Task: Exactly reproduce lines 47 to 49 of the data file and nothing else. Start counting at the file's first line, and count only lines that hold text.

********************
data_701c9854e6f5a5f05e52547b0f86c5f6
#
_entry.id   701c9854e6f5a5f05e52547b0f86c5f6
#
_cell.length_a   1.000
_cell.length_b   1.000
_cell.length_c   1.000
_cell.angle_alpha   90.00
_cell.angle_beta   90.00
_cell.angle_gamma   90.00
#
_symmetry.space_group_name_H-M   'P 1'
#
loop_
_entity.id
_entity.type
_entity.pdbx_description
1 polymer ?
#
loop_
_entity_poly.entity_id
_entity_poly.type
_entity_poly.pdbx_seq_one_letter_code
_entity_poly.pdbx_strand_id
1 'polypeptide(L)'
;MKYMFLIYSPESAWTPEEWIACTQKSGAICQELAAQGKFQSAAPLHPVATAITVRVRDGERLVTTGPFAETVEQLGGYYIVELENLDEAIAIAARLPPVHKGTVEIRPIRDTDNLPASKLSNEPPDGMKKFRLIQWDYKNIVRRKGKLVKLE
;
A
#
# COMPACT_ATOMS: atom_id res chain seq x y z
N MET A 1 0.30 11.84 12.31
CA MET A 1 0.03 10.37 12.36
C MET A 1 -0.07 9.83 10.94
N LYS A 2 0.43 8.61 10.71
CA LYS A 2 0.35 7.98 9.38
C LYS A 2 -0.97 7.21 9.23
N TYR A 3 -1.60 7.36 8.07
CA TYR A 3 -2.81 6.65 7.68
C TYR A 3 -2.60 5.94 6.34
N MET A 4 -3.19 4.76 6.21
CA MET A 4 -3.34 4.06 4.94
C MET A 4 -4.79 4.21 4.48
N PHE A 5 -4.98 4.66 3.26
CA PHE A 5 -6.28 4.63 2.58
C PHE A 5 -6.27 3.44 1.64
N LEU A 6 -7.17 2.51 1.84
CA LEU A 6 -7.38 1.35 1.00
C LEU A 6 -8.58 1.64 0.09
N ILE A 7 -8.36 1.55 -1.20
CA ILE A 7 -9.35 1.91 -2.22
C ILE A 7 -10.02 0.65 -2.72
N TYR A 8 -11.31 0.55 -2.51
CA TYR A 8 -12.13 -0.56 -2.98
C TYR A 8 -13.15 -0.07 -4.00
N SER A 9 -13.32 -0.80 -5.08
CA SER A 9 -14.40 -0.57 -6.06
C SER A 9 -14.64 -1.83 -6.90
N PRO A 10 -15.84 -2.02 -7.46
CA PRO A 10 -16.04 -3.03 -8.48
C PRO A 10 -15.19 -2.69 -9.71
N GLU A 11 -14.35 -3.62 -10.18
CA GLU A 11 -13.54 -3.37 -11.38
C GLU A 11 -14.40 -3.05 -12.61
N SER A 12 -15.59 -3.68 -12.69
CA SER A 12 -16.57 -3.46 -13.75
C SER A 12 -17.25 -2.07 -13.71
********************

CA LEU A 6 -7.38 1.35 1.00
C LEU A 6 -8.58 1.64 0.09
N ILE A 7 -8.36 1.55 -1.20